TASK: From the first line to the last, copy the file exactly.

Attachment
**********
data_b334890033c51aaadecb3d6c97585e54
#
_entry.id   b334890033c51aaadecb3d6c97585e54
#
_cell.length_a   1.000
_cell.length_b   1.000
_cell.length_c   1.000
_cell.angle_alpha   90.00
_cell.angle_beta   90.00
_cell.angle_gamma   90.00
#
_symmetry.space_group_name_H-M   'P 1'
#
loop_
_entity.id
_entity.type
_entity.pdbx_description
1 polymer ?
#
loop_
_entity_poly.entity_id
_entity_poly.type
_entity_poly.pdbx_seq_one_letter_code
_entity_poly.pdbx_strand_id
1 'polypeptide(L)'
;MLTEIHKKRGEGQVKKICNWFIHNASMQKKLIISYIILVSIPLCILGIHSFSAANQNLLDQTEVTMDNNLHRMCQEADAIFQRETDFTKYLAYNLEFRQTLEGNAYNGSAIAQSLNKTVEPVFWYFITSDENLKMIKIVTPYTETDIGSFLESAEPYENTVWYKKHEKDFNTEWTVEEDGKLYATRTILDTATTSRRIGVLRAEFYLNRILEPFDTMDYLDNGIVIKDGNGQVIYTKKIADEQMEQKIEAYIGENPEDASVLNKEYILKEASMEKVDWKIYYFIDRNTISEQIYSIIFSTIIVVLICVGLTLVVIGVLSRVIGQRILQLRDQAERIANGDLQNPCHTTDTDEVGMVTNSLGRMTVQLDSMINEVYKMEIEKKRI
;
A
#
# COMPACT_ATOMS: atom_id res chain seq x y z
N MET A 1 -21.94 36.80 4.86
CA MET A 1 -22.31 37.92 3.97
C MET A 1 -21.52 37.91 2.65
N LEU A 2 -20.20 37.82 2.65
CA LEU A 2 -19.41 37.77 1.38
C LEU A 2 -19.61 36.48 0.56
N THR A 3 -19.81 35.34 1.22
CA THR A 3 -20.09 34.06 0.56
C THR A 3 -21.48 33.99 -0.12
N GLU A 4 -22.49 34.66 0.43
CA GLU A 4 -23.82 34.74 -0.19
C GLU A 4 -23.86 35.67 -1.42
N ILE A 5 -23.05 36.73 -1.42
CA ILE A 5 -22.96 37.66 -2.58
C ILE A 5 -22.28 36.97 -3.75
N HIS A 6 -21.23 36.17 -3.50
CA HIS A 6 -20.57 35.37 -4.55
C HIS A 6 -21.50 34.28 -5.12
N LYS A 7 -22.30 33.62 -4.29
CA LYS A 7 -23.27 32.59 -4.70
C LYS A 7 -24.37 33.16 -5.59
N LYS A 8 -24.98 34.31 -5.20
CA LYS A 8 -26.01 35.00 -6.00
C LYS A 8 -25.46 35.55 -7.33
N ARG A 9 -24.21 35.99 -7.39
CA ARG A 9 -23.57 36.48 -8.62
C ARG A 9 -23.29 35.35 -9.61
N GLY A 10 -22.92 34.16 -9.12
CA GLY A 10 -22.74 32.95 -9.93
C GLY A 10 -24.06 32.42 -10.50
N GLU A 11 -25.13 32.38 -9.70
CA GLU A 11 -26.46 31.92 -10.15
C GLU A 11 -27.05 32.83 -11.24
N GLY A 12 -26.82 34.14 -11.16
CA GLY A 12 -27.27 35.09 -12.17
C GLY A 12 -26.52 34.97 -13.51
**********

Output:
data_b334890033c51aaadecb3d6c97585e54
#
_entry.id   b334890033c51aaadecb3d6c97585e54
#
_cell.length_a   1.000
_cell.length_b   1.000
_cell.length_c   1.000
_cell.angle_alpha   90.00
_cell.angle_beta   90.00
_cell.angle_gamma   90.00
#
_symmetry.space_group_name_H-M   'P 1'
#
loop_
_entity.id
_entity.type
_entity.pdbx_description
1 polymer ?
#
loop_
_entity_poly.entity_id
_entity_poly.type
_entity_poly.pdbx_seq_one_letter_code
_entity_poly.pdbx_strand_id
1 'polypeptide(L)'
;MLTEIHKKRGEGQVKKICNWFIHNASMQKKLIISYIILVSIPLCILGIHSFSAANQNLLDQTEVTMDNNLHRMCQEADAIFQRETDFTKYLAYNLEFRQTLEGNAYNGSAIAQSLNKTVEPVFWYFITSDENLKMIKIVTPYTETDIGSFLESAEPYENTVWYKKHEKDFNTEWTVEEDGKLYATRTILDTATTSRRIGVLRAEFYLNRILEPFDTMDYLDNGIVIKDGNGQVIYTKKIADEQMEQKIEAYIGENPEDASVLNKEYILKEASMEKVDWKIYYFIDRNTISEQIYSIIFSTIIVVLICVGLTLVVIGVLSRVIGQRILQLRDQAERIANGDLQNPCHTTDTDEVGMVTNSLGRMTVQLDSMINEVYKMEIEKKRI
;
A
#
# COMPACT_ATOMS: atom_id res chain seq x y z
N MET A 1 -21.94 36.80 4.86
CA MET A 1 -22.31 37.92 3.97
C MET A 1 -21.52 37.91 2.65
N LEU A 2 -20.20 37.82 2.65
CA LEU A 2 -19.41 37.77 1.38
C LEU A 2 -19.61 36.48 0.56
N THR A 3 -19.81 35.34 1.22
CA THR A 3 -20.09 34.06 0.56
C THR A 3 -21.48 33.99 -0.12
N GLU A 4 -22.49 34.66 0.43
CA GLU A 4 -23.82 34.74 -0.19
C GLU A 4 -23.86 35.67 -1.42
N ILE A 5 -23.05 36.73 -1.42
CA ILE A 5 -22.96 37.66 -2.58
C ILE A 5 -22.28 36.97 -3.75
N HIS A 6 -21.23 36.17 -3.50
CA HIS A 6 -20.57 35.37 -4.55
C HIS A 6 -21.50 34.28 -5.12
N LYS A 7 -22.30 33.62 -4.29
CA LYS A 7 -23.27 32.59 -4.70
C LYS A 7 -24.37 33.16 -5.59
N LYS A 8 -24.98 34.31 -5.20
CA LYS A 8 -26.01 35.00 -6.00
C LYS A 8 -25.46 35.55 -7.33
N ARG A 9 -24.21 35.99 -7.39
CA ARG A 9 -23.57 36.48 -8.62
C ARG A 9 -23.29 35.35 -9.61
N GLY A 10 -22.92 34.16 -9.12
CA GLY A 10 -22.74 32.95 -9.93
C GLY A 10 -24.06 32.42 -10.50
N GLU A 11 -25.13 32.38 -9.70
CA GLU A 11 -26.46 31.92 -10.15
C GLU A 11 -27.05 32.83 -11.24
N GLY A 12 -26.82 34.14 -11.16
CA GLY A 12 -27.27 35.09 -12.17
C GLY A 12 -26.52 34.97 -13.51